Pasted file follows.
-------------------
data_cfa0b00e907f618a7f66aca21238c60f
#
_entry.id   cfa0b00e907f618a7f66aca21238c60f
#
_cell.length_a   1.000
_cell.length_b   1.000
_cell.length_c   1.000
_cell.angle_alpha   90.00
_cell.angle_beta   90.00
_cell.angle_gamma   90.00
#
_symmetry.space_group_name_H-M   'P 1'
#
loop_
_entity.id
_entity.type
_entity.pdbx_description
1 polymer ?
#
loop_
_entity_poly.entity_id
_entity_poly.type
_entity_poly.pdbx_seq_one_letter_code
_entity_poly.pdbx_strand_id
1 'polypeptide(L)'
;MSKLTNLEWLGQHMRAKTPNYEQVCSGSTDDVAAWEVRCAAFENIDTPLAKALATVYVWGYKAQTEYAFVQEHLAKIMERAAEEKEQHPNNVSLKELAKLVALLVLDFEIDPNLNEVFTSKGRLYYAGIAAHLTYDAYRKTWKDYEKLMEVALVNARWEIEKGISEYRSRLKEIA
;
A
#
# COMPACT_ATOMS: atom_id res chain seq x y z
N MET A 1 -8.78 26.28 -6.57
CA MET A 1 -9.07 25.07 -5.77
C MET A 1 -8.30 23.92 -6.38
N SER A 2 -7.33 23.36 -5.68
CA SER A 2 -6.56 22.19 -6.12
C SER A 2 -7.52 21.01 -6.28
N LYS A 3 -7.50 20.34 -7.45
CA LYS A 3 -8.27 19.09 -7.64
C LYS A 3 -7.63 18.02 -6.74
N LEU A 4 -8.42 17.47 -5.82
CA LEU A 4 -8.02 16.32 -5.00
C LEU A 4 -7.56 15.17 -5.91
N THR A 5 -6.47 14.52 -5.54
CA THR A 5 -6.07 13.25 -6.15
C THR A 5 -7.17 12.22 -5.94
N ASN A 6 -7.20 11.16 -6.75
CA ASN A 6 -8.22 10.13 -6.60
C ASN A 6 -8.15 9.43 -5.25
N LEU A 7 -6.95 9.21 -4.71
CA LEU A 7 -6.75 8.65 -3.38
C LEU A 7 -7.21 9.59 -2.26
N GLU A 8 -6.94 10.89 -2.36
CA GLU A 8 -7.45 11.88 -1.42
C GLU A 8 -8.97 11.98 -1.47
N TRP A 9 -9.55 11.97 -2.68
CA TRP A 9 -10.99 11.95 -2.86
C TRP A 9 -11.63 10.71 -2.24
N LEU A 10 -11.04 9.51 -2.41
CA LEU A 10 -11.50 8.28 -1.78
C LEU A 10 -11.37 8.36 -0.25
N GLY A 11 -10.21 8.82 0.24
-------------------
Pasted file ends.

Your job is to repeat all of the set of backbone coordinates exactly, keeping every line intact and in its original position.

data_cfa0b00e907f618a7f66aca21238c60f
#
_entry.id   cfa0b00e907f618a7f66aca21238c60f
#
_cell.length_a   1.000
_cell.length_b   1.000
_cell.length_c   1.000
_cell.angle_alpha   90.00
_cell.angle_beta   90.00
_cell.angle_gamma   90.00
#
_symmetry.space_group_name_H-M   'P 1'
#
loop_
_entity.id
_entity.type
_entity.pdbx_description
1 polymer ?
#
loop_
_entity_poly.entity_id
_entity_poly.type
_entity_poly.pdbx_seq_one_letter_code
_entity_poly.pdbx_strand_id
1 'polypeptide(L)'
;MSKLTNLEWLGQHMRAKTPNYEQVCSGSTDDVAAWEVRCAAFENIDTPLAKALATVYVWGYKAQTEYAFVQEHLAKIMERAAEEKEQHPNNVSLKELAKLVALLVLDFEIDPNLNEVFTSKGRLYYAGIAAHLTYDAYRKTWKDYEKLMEVALVNARWEIEKGISEYRSRLKEIA
;
A
#
# COMPACT_ATOMS: atom_id res chain seq x y z
N MET A 1 -8.78 26.28 -6.57
CA MET A 1 -9.07 25.07 -5.77
C MET A 1 -8.30 23.92 -6.38
N SER A 2 -7.33 23.36 -5.68
CA SER A 2 -6.56 22.19 -6.12
C SER A 2 -7.52 21.01 -6.28
N LYS A 3 -7.50 20.34 -7.45
CA LYS A 3 -8.27 19.09 -7.64
C LYS A 3 -7.63 18.02 -6.74
N LEU A 4 -8.42 17.47 -5.82
CA LEU A 4 -8.02 16.32 -5.00
C LEU A 4 -7.56 15.17 -5.91
N THR A 5 -6.47 14.52 -5.54
CA THR A 5 -6.07 13.25 -6.15
C THR A 5 -7.17 12.22 -5.94
N ASN A 6 -7.20 11.16 -6.75
CA ASN A 6 -8.22 10.13 -6.60
C ASN A 6 -8.15 9.43 -5.25
N LEU A 7 -6.95 9.21 -4.71
CA LEU A 7 -6.75 8.65 -3.38
C LEU A 7 -7.21 9.59 -2.26
N GLU A 8 -6.94 10.89 -2.36
CA GLU A 8 -7.45 11.88 -1.42
C GLU A 8 -8.97 11.98 -1.47
N TRP A 9 -9.55 11.97 -2.68
CA TRP A 9 -10.99 11.95 -2.86
C TRP A 9 -11.63 10.71 -2.24
N LEU A 10 -11.04 9.51 -2.41
CA LEU A 10 -11.50 8.28 -1.78
C LEU A 10 -11.37 8.36 -0.25
N GLY A 11 -10.21 8.82 0.24